Garifuna Settlement Day
Celebrated on the 19th of November every year, Garifuna Settlement Day is a public holiday in Belize. This holiday was created by Thomas Vincent Ramos, a Belizean civil rights activist, in 1941 and was recognized as a holiday in Belize’s southern districts two years later. This is an important holiday because it represents the Garifuna, a part of the African diaspora that has been all but forgotten over the years. The Garifuna are widespread all over the world and they’re now faced with the problem of maintaining their culture while living in areas other than their traditional homeland.
The History Of The Garifuna People
These people can trace their ancestry back to the indigenous Arawak peoples and the peoples of West Africa. In 1675, two Spanish ships carrying West Africans to North America ended up wrecking near St. Vincent in the West Indies. These West Africans, as well as other people escaping slavery on the Caribbean islands, found refuge with the indigenous Carib population. A distinct culture formed within this group and they became known as the Garifuna or Black Caribs.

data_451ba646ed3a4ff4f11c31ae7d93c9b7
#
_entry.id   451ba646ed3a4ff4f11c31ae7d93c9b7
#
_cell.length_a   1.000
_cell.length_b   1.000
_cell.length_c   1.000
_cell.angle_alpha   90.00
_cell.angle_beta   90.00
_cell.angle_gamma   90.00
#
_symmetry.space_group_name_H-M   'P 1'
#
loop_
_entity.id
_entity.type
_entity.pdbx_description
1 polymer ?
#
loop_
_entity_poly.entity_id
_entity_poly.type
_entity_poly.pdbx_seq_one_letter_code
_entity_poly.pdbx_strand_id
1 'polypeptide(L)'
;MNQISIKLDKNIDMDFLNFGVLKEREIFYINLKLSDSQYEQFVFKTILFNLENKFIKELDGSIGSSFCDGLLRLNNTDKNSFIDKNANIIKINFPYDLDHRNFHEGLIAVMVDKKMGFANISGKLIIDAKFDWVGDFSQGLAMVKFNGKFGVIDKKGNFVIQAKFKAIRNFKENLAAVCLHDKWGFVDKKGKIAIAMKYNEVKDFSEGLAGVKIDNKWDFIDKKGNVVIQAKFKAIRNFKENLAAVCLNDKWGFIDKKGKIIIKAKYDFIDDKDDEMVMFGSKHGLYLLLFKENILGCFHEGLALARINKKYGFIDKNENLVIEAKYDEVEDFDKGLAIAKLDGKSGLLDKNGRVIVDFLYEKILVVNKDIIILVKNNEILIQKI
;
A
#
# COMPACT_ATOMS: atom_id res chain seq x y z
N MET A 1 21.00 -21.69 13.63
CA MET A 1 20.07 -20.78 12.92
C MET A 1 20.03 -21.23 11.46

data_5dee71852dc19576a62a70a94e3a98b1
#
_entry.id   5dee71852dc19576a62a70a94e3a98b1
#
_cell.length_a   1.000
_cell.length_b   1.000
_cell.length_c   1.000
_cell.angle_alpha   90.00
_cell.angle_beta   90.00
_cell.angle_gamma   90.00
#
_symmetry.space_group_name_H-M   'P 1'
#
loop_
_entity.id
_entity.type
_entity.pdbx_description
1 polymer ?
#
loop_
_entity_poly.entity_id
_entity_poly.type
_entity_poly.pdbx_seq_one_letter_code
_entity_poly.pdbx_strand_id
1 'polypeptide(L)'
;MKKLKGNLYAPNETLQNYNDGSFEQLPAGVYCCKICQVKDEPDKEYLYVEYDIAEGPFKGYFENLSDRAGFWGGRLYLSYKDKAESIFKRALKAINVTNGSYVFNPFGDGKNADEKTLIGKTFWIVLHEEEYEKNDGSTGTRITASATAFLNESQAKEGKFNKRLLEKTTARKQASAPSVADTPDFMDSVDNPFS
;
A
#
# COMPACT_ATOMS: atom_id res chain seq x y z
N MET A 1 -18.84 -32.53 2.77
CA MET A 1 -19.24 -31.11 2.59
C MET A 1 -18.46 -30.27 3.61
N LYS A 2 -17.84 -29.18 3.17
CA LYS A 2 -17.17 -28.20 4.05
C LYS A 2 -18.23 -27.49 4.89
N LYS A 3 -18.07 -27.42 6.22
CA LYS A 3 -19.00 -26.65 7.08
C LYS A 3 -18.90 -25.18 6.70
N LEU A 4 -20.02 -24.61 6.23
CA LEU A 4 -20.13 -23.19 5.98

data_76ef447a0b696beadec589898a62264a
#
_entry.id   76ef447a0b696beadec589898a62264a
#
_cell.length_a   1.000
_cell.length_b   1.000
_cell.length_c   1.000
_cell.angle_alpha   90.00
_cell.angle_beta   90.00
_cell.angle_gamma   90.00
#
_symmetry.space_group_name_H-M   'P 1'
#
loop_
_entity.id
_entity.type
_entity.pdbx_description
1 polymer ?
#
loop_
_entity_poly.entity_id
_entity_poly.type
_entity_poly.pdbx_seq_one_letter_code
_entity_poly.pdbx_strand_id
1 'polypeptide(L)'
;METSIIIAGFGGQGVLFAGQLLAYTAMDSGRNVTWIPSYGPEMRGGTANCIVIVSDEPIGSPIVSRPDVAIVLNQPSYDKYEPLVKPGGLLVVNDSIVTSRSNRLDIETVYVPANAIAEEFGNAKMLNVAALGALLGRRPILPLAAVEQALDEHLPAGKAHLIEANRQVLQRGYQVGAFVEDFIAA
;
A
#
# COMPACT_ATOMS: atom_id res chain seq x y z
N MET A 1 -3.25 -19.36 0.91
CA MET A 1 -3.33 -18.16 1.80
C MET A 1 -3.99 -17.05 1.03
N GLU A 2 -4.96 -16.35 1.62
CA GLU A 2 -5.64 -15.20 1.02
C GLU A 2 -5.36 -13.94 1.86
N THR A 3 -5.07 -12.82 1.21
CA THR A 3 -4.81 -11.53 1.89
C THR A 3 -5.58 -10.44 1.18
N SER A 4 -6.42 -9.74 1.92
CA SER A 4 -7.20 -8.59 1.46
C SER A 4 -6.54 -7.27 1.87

Garifuna resisted colonizing efforts in the region for over a hundred years. Resisting both British and French forces. This resulted in both countries recognizing the island as one of the Neutral Islands in the Caribbean. Eventually, the British invented armaments that allowed them to take the island by force, and 5,000 Garifuna were transported on British ships and abandoned on Honduran Bay Island in April of 1797. Many of them moved to the Honduras mainland and allied themselves with Spain.
The Garifuna helped the Spanish against British military attacks and pirates. They would take the Royalist side in the Central American Independence wars against Spain, however, and as a result, became a marginalized population in Honduras after independence.
During the 19th century, the Garifuna were forced to migrate to neighboring coastal areas in Guatemala, Nicaragua, and Belize. The first settlement in Belize was established at Dangriga. This was the largest settlement of Garifuna in Belize and continues to be so till this day. Nowadays, the Garifuna have six communities that are responsible for maintaining global Garifuna culture.
Observing Garifuna Settlement Day
This holiday is usually celebrated with an entire week of live music, prayers, dancing, parades, and drumming. The first Garifuna landing is reenacted on this day with boats coming ashore carrying plantain suckers, cassava sticks, and sugar cane. These represent the food the Garifuna people brought with them. A variety of traditional Garifuna dishes are also served on this day. These dishes included a mashed plantain known as Hudut, a starchy root vegetable known as Cassava that’s prepared in a number of different ways, and a dish made with fish boiled in coconut milk known as Serre.